One quarter of Brits “struggling” with grocery price inflation
A new survey by Kantar has found that one quarter of British shoppers say that they’re struggling financially with food inflation.
Facing ongoing food price rises, one quarter of British consumers have said that they are “struggling” with grocery price inflation, a Kantar survey reveals.
Using a sample of 9,762 people between 20-30 January 2023, research firm Kantar also found that two thirds of Brits are concerned by food and drink prices, above public sector strikes and climate change.
Noting that February 2023 marks a full year since monthly grocery inflation climbed above 4 percent, Kantar has highlighted that price increases have had a “big impact on people’s lives”.
With grocery price inflation reportedly rising to reach 17.1 percent in the four weeks to 19 February 2023, the research firm has said that this was the “highest level” it has ever recorded.
Overall take-home grocery sales were said to have increased by 8.8 percent during the same four weeks and by 8.1 percent over the 12-week period.
Proving popular with consumers, own label ranges have been “one obvious focus”, with shoppers consistently opting for them over brands since February 2022. In fact, sales of these lines are reportedly up by 13.2 percent this February, ahead of branded products at 4.6 percent, according to Kantar.
Additionally, the research firm acknowledged that shoppers have had to contend with fruit and vegetable shortages recently. Although they did not investigate this in the survey specifically, they did reveal that 43 percent of all grocery baskets contain at least one fresh produce item, meaning many are likely to be taking not of the purchase limits put in place by retailers.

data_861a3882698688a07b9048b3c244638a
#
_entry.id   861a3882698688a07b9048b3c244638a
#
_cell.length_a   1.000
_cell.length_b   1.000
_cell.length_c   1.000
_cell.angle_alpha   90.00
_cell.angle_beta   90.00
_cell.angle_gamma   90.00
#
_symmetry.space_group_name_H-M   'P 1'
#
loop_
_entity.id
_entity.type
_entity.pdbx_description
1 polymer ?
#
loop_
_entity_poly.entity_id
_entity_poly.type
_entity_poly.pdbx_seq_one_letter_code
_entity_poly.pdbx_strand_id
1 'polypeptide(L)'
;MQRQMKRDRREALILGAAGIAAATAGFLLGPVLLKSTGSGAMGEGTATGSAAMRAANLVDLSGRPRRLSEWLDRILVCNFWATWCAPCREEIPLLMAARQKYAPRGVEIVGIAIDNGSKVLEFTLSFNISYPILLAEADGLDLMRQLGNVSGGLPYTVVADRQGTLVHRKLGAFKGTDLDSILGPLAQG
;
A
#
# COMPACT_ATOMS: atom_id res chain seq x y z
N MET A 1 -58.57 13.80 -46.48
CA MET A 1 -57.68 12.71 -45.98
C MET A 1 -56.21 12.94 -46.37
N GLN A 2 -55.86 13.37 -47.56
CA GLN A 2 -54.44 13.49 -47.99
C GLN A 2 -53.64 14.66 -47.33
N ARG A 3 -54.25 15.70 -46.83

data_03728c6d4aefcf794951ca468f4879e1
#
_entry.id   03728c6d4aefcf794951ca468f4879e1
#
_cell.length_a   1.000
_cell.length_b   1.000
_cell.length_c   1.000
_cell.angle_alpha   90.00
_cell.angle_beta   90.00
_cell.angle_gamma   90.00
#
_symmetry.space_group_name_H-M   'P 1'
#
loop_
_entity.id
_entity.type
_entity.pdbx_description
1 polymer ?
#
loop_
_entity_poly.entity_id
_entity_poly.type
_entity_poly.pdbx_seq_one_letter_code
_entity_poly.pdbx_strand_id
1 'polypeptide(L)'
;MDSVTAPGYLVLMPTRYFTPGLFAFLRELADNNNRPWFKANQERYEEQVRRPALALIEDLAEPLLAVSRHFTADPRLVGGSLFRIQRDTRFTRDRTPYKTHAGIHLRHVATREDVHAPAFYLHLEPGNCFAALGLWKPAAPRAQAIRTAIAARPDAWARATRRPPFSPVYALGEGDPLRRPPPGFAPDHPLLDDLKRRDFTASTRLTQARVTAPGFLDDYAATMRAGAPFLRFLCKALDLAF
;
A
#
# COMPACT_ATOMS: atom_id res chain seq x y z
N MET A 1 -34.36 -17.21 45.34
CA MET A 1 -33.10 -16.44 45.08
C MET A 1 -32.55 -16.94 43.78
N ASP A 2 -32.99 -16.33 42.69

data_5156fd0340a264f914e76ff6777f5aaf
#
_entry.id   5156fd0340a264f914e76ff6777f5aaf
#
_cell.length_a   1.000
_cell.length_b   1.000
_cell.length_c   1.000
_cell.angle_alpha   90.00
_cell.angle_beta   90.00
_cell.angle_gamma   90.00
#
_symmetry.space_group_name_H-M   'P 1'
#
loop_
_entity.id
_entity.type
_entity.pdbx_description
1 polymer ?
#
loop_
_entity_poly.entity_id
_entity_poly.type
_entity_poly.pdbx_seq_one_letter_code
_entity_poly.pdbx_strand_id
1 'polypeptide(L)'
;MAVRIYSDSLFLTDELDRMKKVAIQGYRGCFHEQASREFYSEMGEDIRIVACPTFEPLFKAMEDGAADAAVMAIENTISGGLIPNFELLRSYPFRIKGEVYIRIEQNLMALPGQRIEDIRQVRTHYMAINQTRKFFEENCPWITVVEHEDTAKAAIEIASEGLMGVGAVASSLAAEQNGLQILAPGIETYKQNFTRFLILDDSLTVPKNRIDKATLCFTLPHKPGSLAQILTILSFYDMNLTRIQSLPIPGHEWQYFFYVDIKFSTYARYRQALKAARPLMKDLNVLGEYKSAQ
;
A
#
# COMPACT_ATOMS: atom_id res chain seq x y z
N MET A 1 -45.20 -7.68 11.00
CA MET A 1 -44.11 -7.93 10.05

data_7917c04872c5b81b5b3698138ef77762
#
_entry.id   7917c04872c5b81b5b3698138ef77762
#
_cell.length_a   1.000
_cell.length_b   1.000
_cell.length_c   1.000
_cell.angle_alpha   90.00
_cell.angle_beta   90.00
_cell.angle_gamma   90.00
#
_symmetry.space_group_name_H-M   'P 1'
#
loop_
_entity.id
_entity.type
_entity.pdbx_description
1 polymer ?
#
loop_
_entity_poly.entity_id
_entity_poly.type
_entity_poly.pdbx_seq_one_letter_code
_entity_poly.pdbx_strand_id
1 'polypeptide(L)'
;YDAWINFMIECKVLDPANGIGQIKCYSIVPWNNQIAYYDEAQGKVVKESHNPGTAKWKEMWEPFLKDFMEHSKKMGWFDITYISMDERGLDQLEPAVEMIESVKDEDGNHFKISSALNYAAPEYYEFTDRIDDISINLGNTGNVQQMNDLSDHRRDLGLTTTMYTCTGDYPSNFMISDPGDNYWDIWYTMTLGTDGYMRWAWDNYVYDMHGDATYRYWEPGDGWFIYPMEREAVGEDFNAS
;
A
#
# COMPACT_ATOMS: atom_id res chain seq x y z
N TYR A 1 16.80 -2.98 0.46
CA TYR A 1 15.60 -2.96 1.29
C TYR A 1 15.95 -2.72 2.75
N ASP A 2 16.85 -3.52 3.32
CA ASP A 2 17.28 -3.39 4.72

However, Kantar researchers reasoned that “pack limits are unlikely to drastically effect consumers as we usually buy fruit and veg in smaller quantities. For instance, only one percent of tomato purchases last year involved more than three packs.”
Discount stores do well
Even with Brits “struggling” with grocery price inflation, discount food retail stores Lidl and Aldi have collectively increased their market share by 2.4 percent, according to Kantar.
Taking top spot, Aldi pushed its market share to 9.4 percent this period. Kantar highlights that “it remains the fastest growing grocer”, with sales up by 26.7 percent. Meanwhile, Lidl reportedly increased its sales by 25.4 percent, with its share of the market now standing at 7.1 percent.
Iceland also won share, taking 2.4 percent of market sales, and increase from 2.3 percent last year as in store purchases allegedly increased by 10.8 percent.
Meanwhile, Tesco creeped forward in the battle between Britain’s biggest retailers, with sales up by 6.6 percent. Sainsbury’s and Asda were just behind with sales rising by 6.2 percent and 5.9 percent respectively. Kantar also said that Morrisons’ sales decline of 0.9 percent was its “best performance since May 2021”.
Independent food stores were also found to be attracting shoppers, with sales up by 1.8 percent, suggesting that though Brits are opting for discount retailers, they are also supporting smaller businesses even in times of economic struggle.